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The Eighteen-Armed Mahishasura-Mardini

The Eighteen-Armed Mahishasura-Mardini
$1530.00
This item can be backordered
Time required to recreate this artwork
12 to 16 weeks
Advance to be paid now
$306.00 (20%)
Balance to be paid once product is ready
$1224.00
Item Code: HL71
Specifications:
Water Color Painting on Paper
Artist: Kailash Raj
11.0 inch X 13.0 inch
This brilliant painting, contained within a double frame, an oval inner in a rectangular exterior and the triangular space in between manipulated with beautiful floral design, represents the eighteen-armed Durga killing the buffalo-demon Mahisha. In colour-scheme, pastoral background consisting of hills, flowering plants and foggy clouds, and in the Devi’s iconography and the style of her helmet-like headgear with a hair-brush like crest, the painting pursues Pahari art idiom as it prevailed in hill region around the early nineteenth century, though for her costume-fashion, the deep red lehanga with beautifully painted broad border and gold-painted field and saffron ‘odhani’ with gold and silk brocaded brilliant motifs the artist has used Rajasthani art idiom. A number of medieval miniatures have used, as here in this painting, saffron with black irregular stripes for the body-colour of the goddess’s mount.

Lest the hugeness of the buffalo’s body overshadowed the figure of the goddess and the primary drama involved in killing the demon and his emergence from the animal’s severed neck the artist has merged the animal’s figure, the body colour and all details – almost completely subdued, into the background. Leaving her mount lion to let it have its own role in the action and its own exploit the Great Goddess, baffling the buffalo demon, has leaped over the animal’s back and charging at it with her trident has severed its head forcing the demon to emerge out of the animal’s body into which he had transformed himself. In a quick succession of action she has pierced the demon’s breast with her trident, his neck, with her dagger, and throttled his throat with her noose, all actions effected almost in simultaneity before the demon readied him. A sublime force and divine energy defines the act of the goddess, and before her Mahishasura seems to be completely baffled and dismayed, and helpless he seems to submit to her as if his destiny.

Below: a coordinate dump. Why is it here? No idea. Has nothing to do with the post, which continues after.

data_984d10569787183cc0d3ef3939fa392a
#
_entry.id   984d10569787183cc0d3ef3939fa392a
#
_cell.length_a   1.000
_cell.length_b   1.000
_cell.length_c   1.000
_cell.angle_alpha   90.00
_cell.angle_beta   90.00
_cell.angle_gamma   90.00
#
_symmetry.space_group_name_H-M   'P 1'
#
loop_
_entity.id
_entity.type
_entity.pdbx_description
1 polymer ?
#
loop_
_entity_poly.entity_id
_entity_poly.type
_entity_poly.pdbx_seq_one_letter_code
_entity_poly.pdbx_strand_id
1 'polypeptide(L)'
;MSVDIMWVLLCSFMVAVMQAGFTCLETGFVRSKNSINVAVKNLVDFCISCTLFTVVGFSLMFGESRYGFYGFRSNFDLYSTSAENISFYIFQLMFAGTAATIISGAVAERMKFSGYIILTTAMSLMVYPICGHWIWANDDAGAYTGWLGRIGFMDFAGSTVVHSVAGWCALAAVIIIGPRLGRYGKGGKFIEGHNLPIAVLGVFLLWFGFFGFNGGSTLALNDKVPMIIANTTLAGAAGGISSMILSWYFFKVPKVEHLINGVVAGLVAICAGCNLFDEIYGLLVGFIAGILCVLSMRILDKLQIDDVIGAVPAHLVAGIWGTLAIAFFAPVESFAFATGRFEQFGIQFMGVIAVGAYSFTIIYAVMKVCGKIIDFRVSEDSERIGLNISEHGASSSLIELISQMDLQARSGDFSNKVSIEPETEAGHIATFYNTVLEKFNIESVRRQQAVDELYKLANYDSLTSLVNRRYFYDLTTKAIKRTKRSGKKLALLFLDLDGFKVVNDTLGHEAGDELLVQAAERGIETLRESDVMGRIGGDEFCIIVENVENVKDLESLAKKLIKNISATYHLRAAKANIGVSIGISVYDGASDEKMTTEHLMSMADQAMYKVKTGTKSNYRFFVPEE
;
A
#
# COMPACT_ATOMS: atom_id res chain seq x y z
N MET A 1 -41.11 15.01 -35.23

The goddess is carrying in her nine right hands trident, mace, serpent, noose, dagger, bow, a cup of vine, a bowl filled with blood and a spear. In her nine left hands she is carrying a necked sword, disc, fork, conch, rod, arrow, bell, battle-axe and lotus besides a shield and scabbard carried along her waistband. Though she is carrying four major Vaishnava attributes : disc, conch, mace and lotus, and the sword of Indra, another divinity in Vaishnava line, but with a third eye and crescent on her forehead, and the trident, snake and noose being her operative weapons, the Shaivite links of the goddess are more decisive. As usual in representing the theme the artist has delineated the demon as half buffalo and half man, the man-part emerging out of the decapitated figure of the animal revealing the demon’s Mahisha – buffalo, identity. Completely motionless and inert the animal lay under the firm feet of the goddess.

The goddess has been portrayed as using just three of her multiple hands in eliminating Mahisha suggesting that in the cosmic existence the proportion of divine energies, as compared to the demonic, is simply massive. Mahisha, meaning buffalo, born of a she-buffalo by the demon Rambha and hence having a buffalo’s appearance and also name, is the Puranic symbol of all demonic powers whether in the nature of man or animal. As various myths have it, Mahisha, an ambitious demon, won from Brahmadeva after rigorous penance the boon of invincibility against all males. This made him highly ambitious and arrogant. After he had uprooted all earthly kings he invaded heaven and defeated Indra and all gods and evicted them of Indraloka – their abode. When approached, Brahmadeva disclosed that under a grant no male – a god, man or beast, could ever kill him, and also that it was only a female who could eliminate the demon. The gods’ was a world of males, hence, they decided to create a female divinity out of their own powers and attributes. This creation of gods was Devi who in due course killed Mahishasura. In popular worship tradition this warrior form of the goddess is venerated as Durga, and for killing Mahisha, as Mahishasura-Mardini.

This description by Prof. P.C. Jain and Dr. Daljeet. Prof. Jain specializes on the aesthetics of literature and is the author of numerous books on Indian art and culture. Dr. Daljeet is the curator of the Miniature Painting Gallery, National Museum, New Delhi. They have both collaborated together on a number of books.

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